Markets continued on a languid path as the list of concerns showed little signs of abating.
US markets have been slipping after a strong first half of the year and have now hit something of a brick wall in the absence of any positive catalysts. There are still signs of strength in the economy, with the corporate reporting season having widely beaten expectations and with the consumer still in rude health and in the mood to spend.
However, this very strength has altered the narrative for investors who had been hoping to factor in some interest rate cuts in the new year. The current persistence of inflation, although moving in the right direction, and the ongoing raft of strong economic data has heightened concerns that the Federal Reserve’s interest rate hiking policy may have further to go. The latest data showed stronger than expected manufacturing output and jobless claims which came in below estimates.
The caution is likely to continue amid a traditionally quiet trading month, and until such time as yields begin to fall or there are sufficient indicators that the Fed’s job is nearing completion. Even so, the recent qualms have done little to derail what has been a successful year for the main indices with hopes of an engineered soft landing for the economy still intact. In the year to date, the benchmark S&P 500 has added 14% and the Nasdaq 27%, while the Dow Jones remains ahead by 4%.
Asian markets have issues of their own and were again mixed to negative overnight. In sharp contrast to the strength of the US economy, the recovery in China following reopening appears to have all but petered out, with another red flag from the property sector coming in the form of developer Evergrande filing for bankruptcy protection in a US court. The move is designed to allow the company breathing space as it renegotiates deals with its creditors, although it is nonetheless the latest in a line of worrying developments underscoring the weakness of the sector.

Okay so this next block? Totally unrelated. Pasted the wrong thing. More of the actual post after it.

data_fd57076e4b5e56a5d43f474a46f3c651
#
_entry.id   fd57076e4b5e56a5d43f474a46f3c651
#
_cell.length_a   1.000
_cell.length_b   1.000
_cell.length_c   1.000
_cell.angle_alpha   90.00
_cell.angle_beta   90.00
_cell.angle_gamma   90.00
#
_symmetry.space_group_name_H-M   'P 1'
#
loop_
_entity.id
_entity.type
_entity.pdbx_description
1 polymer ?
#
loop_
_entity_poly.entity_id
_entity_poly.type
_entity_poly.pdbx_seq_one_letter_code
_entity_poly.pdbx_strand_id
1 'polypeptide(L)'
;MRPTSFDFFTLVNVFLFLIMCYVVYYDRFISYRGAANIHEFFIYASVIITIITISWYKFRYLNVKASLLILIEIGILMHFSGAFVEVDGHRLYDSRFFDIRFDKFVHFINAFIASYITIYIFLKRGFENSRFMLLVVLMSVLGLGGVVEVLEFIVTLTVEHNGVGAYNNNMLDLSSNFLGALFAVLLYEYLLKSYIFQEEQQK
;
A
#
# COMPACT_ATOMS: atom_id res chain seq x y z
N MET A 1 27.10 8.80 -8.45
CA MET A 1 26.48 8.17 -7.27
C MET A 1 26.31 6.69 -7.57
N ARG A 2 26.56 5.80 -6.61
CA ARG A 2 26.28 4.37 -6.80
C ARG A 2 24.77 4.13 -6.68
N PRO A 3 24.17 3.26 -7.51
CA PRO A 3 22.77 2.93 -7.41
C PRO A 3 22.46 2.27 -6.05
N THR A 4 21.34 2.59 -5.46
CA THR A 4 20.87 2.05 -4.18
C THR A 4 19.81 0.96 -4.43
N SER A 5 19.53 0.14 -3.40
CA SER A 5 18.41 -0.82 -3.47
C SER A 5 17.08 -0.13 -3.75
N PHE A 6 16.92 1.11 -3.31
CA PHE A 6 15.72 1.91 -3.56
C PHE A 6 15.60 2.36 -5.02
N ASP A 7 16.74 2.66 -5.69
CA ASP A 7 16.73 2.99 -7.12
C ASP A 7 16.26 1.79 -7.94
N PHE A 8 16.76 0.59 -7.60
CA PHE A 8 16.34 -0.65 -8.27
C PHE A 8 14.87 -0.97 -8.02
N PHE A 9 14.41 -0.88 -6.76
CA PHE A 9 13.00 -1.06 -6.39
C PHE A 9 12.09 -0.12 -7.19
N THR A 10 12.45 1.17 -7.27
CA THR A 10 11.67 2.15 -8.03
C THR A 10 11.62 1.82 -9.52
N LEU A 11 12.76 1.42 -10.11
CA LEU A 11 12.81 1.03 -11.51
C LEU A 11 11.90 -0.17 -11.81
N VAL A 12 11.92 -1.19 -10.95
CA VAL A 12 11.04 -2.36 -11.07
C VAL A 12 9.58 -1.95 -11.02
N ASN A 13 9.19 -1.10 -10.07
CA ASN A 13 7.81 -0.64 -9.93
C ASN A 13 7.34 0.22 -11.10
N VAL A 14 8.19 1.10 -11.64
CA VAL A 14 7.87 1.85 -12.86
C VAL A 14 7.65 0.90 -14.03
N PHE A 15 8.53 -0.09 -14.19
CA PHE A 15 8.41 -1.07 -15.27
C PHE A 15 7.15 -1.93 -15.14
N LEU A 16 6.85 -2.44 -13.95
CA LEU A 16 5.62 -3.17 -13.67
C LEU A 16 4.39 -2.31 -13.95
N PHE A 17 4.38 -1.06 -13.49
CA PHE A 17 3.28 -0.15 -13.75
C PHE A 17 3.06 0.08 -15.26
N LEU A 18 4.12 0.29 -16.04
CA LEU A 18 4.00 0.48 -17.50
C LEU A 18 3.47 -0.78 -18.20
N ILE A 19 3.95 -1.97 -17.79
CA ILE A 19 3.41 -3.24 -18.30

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Recent moves by the Chinese authorities to ensure liquidity and the reduction of key interest rates may yet have an impact on the economy, but have yet to cut any ice with investors. Chinese markets are down some 10% from the levels at the turn of the year, and broader concerns over consumer spending, industrial demand and high youth unemployment are all adding to an increasingly toxic mix.
UK markets are also struggling to pull any investment rabbits out of the hat, with the FTSE 100 having lost much of its allure from earlier in the year. Its previous strengths of a high exposure to inflation-proof defensive stocks and overseas earnings are now being overlooked, while the average dividend yield of 3.9% for the index is seemingly insufficient to tempt investors with higher returns available elsewhere.
Another moribund opening was inevitable given the general direction of other global markets overnight, and in opening exchanges the premier index slipped to add to recent declines, leaving the FTSE 100 down by 2.5% in the year to date. The feeling of a recent washout was also echoed in the latest retail sales figures, with consumer spending and indeed confidence seemingly ebbing away. Given the likelihood of more interest rate rises, this pressure will increase and with little visibility for improvement, the FTSE 250 has also given up any gains and is now down by 3% so far this year.
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